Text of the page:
Articles Choosing an Embedded Processor for Safety-Critical Automotive Applications
Sep 21, 2016

SemiWiki: Foundation IP for Automotive: so Stringent Quality Requirements!
Aug 19, 2016

DesignWare Technical Bulletin: PCI Express in Automotive Applications – Design for Reliability
Jul 15, 2016

DesignWare Technical Bulletin: Enabling Cars to See with Efficient Vision Processors
Jul 15, 2016

DesignWare Technical Bulletin: Best Practices for ISO 26262 ASIL Ready Automotive ADAS SoCs
Jul 15, 2016

DesignWare Technical Bulletin: Accelerate Your Design Schedule with Automotive-Qualified Reprogrammable Non-Volatile Memory IP
Jul 15, 2016

DesignWare Technical Bulletin: Reach Your ASIL Targets with Certified Ethernet IP
Jul 15, 2016

DesignWare Technical Bulletin: Choosing an Embedded Processor for Safety-Critical Automotive Applications
Jul 15, 2016

Synopsys Insight: The Impact of Functional Safety, Reliability and Quality on Automotive ADAS SoCs
Jun 06, 2016

Synopsys Insight: Automotive Security Threats and Recommendations
Jun 06, 2016

Synopsys Insight: Road-Tested Reprogrammable Non-Volatile Memory IP: A Must Have for Automotive ICs
Jun 06, 2016

Synopsys Insight: Synopsys EM Processors: Accelerating the Path to SoC Safety Certification
Jun 06, 2016

Automotive ICs drive advanced design at established nodes
Only a small yet shrinking number of applications fulfill the economic requirements of emerging technology nodes. However, there are plenty of opportunities at the established technology nodes; there are plenty of applications that don’t (won’t) benefit from the emerging technology nodes, and yet are advanced by design. Automotive is one of them.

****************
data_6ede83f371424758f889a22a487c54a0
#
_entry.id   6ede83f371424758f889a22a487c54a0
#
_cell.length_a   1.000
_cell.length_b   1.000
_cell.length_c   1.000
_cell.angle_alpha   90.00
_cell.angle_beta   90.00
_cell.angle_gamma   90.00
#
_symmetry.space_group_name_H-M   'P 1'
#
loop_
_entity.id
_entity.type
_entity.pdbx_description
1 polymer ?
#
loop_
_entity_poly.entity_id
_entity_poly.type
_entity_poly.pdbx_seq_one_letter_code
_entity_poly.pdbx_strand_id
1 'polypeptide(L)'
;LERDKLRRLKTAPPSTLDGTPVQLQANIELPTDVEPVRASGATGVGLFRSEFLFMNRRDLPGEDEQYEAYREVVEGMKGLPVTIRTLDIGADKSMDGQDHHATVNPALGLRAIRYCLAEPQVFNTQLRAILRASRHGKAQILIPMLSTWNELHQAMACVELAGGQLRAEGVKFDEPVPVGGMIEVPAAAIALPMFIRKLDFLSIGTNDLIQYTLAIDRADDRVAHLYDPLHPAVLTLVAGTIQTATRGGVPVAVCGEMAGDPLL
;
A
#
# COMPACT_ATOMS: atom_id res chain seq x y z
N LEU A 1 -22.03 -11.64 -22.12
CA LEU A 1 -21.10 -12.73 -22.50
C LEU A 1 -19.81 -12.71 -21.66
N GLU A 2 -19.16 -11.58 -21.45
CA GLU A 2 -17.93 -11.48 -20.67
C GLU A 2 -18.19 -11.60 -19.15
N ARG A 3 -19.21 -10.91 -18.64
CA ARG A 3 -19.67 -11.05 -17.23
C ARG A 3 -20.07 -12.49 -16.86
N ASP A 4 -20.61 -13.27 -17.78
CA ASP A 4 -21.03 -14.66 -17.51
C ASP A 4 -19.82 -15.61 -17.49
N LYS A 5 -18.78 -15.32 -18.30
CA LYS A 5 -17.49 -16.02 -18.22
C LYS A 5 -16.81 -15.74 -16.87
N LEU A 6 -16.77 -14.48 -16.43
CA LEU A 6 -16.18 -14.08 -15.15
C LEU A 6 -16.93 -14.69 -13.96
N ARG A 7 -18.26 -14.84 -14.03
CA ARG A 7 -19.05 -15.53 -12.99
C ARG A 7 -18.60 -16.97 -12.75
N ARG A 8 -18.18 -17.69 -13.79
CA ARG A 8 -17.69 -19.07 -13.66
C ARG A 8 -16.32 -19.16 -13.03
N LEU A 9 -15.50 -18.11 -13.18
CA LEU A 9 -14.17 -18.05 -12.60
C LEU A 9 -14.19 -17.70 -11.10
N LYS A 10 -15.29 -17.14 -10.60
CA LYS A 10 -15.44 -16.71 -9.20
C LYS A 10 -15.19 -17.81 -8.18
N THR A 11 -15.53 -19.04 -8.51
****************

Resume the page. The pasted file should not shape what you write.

Feb 03, 2015

Automotive Safety: Achieving ISO 26262 Compliance with Processor IP – Part 2 of 2
In the first part of this two-part article, we defined functional safety and the Automotive Safety Integrity Levels (ASILs) that determine the minimum testing requirements for safety-critical systems. We will now discuss how processor IP should be designed and the processes that must be followed to facilitate ISO certification of the safety-critical systems designed by OEMs.
Aug 01, 2014

Using Ethernet in Automotive Networks
Will Ethernet become the dominant interconnect for automotive applications? A look at the market trends and standards, and how to use Ethernet IP and virtual-prototyping solutions in automotive applications.
Jul 09, 2014

How to Trim Automotive Sensor?
In this article, you will learn more about the automotive sensing system market and it’s strong growth.
Jul 01, 2014

Is Your Processor IP ISO 26262-Compliant?
With the growth in ADAS and the growing demand for more safety-related SoCs and systems, it is important for semiconductor industry to have access to more ISO 26262-targeted IP products.
Jul 01, 2014

Design Considerations for Non-Volatile Memory IP in Automotive Applications
The key to designing semiconductor products for the high-volume automotive market is to meet the demanding requirements of a harsh environment without over designing the IC. This article will focus on the balancing act required to design non-volatile memory (NVM) for automotive Grade 0 applications that exceed quality and reliability criteria established for the extreme environment under the hood of a car, while respecting the cost and size parameters of even the smallest ICs. It will also cover the identification of critical test modes and developing a test flow that cuts test times by a factor of three over past NVM IP designs.